Bode Plot
 Bode Plot SISO Root Locus In order to prevent spam, users must register before they can edit or create articles.

## 1 Introduction to Bode Plots

For SISO systems the Bode plot is the single most useful tool. The most intuitive graphical method for controller design is loop shaping which is a fancy way of saying that you add poles and zeros and the right system gain to achieve the desired closed loop response (Bode plot).

The Bode plot is a plot of system reponse as a function of frequency. The x-axis is the frequency of the input signal. The y-axis is the system reponse magnitude (in dB) for the magnitude portion and phase (in degrees) for the phase portion. The plotted magnitude is:

 >> db = @(x) 20*log10(x);


So for a system with a magnitude of 20 dB at 1 Hz, an input of 3 at 1 Hz will result in an output with a magnitude of 30.

On a Bode plot this relationship for all frequencies of interest is easily recognized. The Bode plot is obvious enough to be useful to those without much training yet contains enough information that for years a control engineer will still be learning and discovering new ways to use the information present.

## 2 Elements of the Bode Plot

The Bode plot boils down to the following:

Table 1: Bode Plot Magnitude Components
Component Change Plot

DC Gain

Determines magnitude at 0 Hz

Pole

Each pole changes the slope of the magnitude by -20 dB/decade+

Zero

Each zero changes the slope of the magnitude by +20 dB/decade+

The phase change is dependent on the sign of the current root. Below is an equation for the phase change

 $LaTeX: \Delta\theta=\mbox{sign}\left(root\right)\left(\eta_{zeros}-\eta_{poles}\right)*90\mbox{ degrees}$

where

$LaTeX: \Delta\theta$ is the change in phase,
$LaTeX: \mbox{root}$ is the current zero or pole being plotted, and
$LaTeX: \eta_{zeros}, \eta_{poles}$ are the number of zeros and poles respectively.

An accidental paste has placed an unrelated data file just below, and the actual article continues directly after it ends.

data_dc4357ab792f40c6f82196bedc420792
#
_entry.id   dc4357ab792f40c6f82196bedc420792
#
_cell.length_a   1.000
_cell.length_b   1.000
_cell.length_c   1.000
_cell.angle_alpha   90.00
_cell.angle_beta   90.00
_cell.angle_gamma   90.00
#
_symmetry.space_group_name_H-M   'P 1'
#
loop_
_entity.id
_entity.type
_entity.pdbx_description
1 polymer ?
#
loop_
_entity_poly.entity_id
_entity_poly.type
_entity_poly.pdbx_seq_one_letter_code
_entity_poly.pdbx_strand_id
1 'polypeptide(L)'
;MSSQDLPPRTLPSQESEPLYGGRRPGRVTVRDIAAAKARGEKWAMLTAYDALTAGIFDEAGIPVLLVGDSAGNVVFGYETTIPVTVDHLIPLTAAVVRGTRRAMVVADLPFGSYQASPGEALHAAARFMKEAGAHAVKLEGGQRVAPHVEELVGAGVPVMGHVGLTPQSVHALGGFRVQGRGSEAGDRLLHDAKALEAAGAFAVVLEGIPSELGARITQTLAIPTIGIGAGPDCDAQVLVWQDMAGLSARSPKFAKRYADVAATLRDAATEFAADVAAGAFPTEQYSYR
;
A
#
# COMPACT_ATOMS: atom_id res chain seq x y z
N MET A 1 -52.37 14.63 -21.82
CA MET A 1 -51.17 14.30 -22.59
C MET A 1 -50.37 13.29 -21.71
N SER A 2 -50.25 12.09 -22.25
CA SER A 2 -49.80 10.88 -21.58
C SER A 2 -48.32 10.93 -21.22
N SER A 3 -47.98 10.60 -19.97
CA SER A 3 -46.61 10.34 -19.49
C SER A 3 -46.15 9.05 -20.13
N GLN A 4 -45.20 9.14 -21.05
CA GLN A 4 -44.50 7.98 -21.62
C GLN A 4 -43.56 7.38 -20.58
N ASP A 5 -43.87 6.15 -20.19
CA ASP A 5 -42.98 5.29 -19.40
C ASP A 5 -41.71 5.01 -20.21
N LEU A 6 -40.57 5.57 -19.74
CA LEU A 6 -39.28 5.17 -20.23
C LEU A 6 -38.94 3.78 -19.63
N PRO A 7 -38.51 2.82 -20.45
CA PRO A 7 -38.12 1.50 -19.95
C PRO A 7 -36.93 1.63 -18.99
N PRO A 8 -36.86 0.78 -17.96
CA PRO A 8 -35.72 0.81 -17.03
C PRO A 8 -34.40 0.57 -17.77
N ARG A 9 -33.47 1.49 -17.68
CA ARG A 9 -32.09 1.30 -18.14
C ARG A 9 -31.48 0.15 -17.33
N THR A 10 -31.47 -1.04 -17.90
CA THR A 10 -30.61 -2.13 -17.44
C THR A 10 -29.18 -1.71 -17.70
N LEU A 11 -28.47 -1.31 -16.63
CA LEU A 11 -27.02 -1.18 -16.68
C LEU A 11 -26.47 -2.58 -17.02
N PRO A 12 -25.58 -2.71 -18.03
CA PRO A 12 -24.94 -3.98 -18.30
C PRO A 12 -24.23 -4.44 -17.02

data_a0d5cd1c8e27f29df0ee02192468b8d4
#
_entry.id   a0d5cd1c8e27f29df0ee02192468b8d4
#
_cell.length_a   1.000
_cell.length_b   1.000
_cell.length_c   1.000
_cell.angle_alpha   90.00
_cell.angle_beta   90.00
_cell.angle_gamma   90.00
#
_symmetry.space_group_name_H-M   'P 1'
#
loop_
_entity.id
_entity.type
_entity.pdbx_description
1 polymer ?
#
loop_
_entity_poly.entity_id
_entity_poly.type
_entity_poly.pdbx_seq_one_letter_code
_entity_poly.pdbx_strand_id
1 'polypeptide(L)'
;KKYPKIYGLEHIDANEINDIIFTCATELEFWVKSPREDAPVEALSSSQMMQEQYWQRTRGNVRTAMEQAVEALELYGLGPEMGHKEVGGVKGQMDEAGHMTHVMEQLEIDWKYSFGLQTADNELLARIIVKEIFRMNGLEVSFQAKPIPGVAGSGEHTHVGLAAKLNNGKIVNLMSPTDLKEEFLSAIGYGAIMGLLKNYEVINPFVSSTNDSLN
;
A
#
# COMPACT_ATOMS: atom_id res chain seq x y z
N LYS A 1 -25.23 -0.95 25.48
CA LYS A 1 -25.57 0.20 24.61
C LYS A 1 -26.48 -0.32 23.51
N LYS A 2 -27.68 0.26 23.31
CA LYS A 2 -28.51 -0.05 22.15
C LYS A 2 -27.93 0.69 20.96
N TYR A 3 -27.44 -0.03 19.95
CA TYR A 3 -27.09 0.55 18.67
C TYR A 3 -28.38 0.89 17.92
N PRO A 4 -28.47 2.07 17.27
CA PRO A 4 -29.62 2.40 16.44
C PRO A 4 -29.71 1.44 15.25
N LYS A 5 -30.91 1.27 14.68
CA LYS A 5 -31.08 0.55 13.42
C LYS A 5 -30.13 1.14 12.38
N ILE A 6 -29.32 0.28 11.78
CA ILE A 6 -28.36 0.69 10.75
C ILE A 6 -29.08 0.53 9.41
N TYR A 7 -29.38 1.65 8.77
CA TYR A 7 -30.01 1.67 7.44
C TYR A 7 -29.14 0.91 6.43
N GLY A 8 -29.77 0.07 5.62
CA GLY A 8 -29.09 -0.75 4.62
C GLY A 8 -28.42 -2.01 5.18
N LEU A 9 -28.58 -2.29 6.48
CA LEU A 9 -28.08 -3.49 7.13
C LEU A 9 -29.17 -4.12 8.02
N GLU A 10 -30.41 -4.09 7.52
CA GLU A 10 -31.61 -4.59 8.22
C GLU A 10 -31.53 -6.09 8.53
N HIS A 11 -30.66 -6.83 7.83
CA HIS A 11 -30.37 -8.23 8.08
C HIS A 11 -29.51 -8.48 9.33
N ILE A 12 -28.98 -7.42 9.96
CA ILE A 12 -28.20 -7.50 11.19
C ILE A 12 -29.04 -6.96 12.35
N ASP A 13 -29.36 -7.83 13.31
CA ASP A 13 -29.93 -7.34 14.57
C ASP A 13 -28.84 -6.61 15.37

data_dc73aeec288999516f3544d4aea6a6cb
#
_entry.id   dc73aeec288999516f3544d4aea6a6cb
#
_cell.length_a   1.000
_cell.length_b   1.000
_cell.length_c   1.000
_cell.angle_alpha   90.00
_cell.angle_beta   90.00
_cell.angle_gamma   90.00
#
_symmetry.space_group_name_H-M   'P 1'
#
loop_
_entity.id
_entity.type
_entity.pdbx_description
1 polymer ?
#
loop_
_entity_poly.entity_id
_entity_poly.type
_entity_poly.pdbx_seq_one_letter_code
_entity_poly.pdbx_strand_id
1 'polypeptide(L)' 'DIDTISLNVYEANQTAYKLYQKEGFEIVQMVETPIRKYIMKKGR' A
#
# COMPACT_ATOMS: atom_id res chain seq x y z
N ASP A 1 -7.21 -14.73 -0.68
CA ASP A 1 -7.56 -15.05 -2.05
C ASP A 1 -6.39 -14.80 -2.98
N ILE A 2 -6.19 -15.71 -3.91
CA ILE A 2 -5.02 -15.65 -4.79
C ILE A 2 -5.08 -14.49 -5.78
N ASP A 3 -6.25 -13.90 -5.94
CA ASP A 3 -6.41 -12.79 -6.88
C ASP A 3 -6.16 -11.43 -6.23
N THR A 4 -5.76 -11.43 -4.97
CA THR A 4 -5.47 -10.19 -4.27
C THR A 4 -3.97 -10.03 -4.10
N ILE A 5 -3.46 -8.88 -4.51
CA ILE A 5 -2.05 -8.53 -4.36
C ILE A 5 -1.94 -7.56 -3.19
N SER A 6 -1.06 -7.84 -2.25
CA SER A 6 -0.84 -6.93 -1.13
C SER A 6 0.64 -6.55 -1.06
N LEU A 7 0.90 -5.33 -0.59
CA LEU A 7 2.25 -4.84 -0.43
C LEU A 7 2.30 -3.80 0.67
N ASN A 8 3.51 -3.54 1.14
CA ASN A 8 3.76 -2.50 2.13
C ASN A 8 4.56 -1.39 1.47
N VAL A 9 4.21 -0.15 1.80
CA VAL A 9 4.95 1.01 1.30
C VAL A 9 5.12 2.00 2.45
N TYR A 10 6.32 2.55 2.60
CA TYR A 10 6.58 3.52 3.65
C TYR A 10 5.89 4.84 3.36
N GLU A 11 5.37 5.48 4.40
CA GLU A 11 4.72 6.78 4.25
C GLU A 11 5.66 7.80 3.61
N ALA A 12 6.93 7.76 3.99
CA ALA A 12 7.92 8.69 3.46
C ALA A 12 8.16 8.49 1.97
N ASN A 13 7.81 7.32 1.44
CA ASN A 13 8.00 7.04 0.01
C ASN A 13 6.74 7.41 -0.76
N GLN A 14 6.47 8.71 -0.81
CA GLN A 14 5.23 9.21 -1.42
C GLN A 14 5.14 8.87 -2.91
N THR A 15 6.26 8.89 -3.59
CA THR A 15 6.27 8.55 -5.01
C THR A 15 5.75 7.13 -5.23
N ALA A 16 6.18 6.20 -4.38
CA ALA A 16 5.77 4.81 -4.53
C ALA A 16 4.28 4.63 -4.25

## 3 Bode Plot Examples

### 3.1 Bode Plots for Simple First Order Systems

Below are examples of bode plots for first order systems.

Examples:

• Single Pole (1 rad/sec), No Zeros, DC Gain = 1
Figure 1: a = tf([1], [1 1]);
 >> a = tf([1], [1 1]);
>> approxBode(a)

Figure 2: a = tf([1 10], [1 1]);
• Single Pole (1 rad/sec), Single Zero (10 rad/sec), DC Gain = 1
 >> a = tf([1 10], [1 1]);
>> approxBode(a)

Figure 3: a = tf([1 10], [1 100]);
• Single Pole (100 rad/sec), Single Zero (10 rad/sec), DC Gain = 1
 >> a = tf([1 10], [1 100]);
>> approxBode(a)

Figure 4: a = 100 * tf([1 10], [1 1]);
• Single Pole (1 rad/sec), Single Zero (10 rad/sec), DC Gain = 100
 >> a = 100 * tf([1 10], [1 1]);
>> approxBode(a)


### 3.2 Bode Plots for Simple Second Order Systems

Below are examples of bode plots for second order systems.

Examples:

Figure 5: a = tf([1], [1 1]);
• Single Pole (1 rad/sec), No Zeros, DC Gain = 1
 >> a = tf([1], [1 2 3]);
>> approxBode(a)

Figure 6: a = tf([1 10], [1 100]);
• Single Pole (100 rad/sec), Single Zero (10 rad/sec), DC Gain = 1
 >> a = tf([1 10], [1 100 100]);
>> approxBode(a)

Figure 7: a = 100 * tf([1 10], [1 1]);
• Single Pole (1 rad/sec), Single Zero (10 rad/sec), DC Gain = 100
 >> a = 100 * tf([10^2], [1 2*10 10^2]);
>> approxBode(a)


### 3.3 More Complex Bode Plot Examples

For more complex example I invite you to download my function and use it in your own version of MATLAB. Beware that it fails when num(end) == 0 or den(end) == 0 where num and den are defined as:

 >> [num, den] = tfdata(lti_sys, 'v');


## 4 MATLAB

### 4.1 Approximate Bode Plots

 TODO Fix file